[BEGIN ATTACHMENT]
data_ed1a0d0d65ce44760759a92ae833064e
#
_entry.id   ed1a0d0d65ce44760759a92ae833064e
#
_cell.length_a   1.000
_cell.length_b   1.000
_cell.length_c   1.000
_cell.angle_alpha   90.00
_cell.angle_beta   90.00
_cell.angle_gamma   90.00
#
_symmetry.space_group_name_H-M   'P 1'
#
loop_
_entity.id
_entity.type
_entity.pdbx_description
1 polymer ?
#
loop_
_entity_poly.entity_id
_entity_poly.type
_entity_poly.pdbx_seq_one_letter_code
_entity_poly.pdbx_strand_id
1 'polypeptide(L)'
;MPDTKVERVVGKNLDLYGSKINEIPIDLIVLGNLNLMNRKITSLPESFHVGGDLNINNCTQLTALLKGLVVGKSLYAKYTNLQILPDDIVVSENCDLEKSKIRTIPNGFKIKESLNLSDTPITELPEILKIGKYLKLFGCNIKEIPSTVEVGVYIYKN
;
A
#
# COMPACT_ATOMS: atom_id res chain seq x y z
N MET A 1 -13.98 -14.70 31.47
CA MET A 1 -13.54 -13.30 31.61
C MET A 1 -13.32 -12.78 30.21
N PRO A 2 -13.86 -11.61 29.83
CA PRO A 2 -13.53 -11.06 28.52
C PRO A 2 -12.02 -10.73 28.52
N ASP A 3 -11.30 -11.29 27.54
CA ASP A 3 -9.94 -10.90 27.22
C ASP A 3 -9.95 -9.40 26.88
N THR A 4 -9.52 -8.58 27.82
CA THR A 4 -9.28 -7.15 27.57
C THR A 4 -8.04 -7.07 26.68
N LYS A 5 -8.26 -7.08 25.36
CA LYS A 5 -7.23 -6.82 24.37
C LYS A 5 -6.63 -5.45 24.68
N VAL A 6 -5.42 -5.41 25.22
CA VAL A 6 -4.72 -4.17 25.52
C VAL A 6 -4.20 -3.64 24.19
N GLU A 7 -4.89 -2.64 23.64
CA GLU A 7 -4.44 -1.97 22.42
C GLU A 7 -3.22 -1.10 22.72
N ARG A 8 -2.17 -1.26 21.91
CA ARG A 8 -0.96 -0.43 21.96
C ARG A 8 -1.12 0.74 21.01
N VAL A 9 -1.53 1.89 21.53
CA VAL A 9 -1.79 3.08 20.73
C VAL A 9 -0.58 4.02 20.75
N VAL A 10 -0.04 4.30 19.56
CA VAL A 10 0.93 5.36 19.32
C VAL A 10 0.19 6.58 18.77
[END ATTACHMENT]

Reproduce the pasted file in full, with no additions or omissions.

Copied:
data_ed1a0d0d65ce44760759a92ae833064e
#
_entry.id   ed1a0d0d65ce44760759a92ae833064e
#
_cell.length_a   1.000
_cell.length_b   1.000
_cell.length_c   1.000
_cell.angle_alpha   90.00
_cell.angle_beta   90.00
_cell.angle_gamma   90.00
#
_symmetry.space_group_name_H-M   'P 1'
#
loop_
_entity.id
_entity.type
_entity.pdbx_description
1 polymer ?
#
loop_
_entity_poly.entity_id
_entity_poly.type
_entity_poly.pdbx_seq_one_letter_code
_entity_poly.pdbx_strand_id
1 'polypeptide(L)'
;MPDTKVERVVGKNLDLYGSKINEIPIDLIVLGNLNLMNRKITSLPESFHVGGDLNINNCTQLTALLKGLVVGKSLYAKYTNLQILPDDIVVSENCDLEKSKIRTIPNGFKIKESLNLSDTPITELPEILKIGKYLKLFGCNIKEIPSTVEVGVYIYKN
;
A
#
# COMPACT_ATOMS: atom_id res chain seq x y z
N MET A 1 -13.98 -14.70 31.47
CA MET A 1 -13.54 -13.30 31.61
C MET A 1 -13.32 -12.78 30.21
N PRO A 2 -13.86 -11.61 29.83
CA PRO A 2 -13.53 -11.06 28.52
C PRO A 2 -12.02 -10.73 28.52
N ASP A 3 -11.30 -11.29 27.54
CA ASP A 3 -9.94 -10.90 27.22
C ASP A 3 -9.95 -9.40 26.88
N THR A 4 -9.52 -8.58 27.82
CA THR A 4 -9.28 -7.15 27.57
C THR A 4 -8.04 -7.07 26.68
N LYS A 5 -8.26 -7.08 25.36
CA LYS A 5 -7.23 -6.82 24.37
C LYS A 5 -6.63 -5.45 24.68
N VAL A 6 -5.42 -5.41 25.22
CA VAL A 6 -4.72 -4.17 25.52
C VAL A 6 -4.20 -3.64 24.19
N GLU A 7 -4.89 -2.64 23.64
CA GLU A 7 -4.44 -1.97 22.42
C GLU A 7 -3.22 -1.10 22.72
N ARG A 8 -2.17 -1.26 21.91
CA ARG A 8 -0.96 -0.43 21.96
C ARG A 8 -1.12 0.74 21.01
N VAL A 9 -1.53 1.89 21.53
CA VAL A 9 -1.79 3.08 20.73
C VAL A 9 -0.58 4.02 20.75
N VAL A 10 -0.04 4.30 19.56
CA VAL A 10 0.93 5.36 19.32
C VAL A 10 0.19 6.58 18.77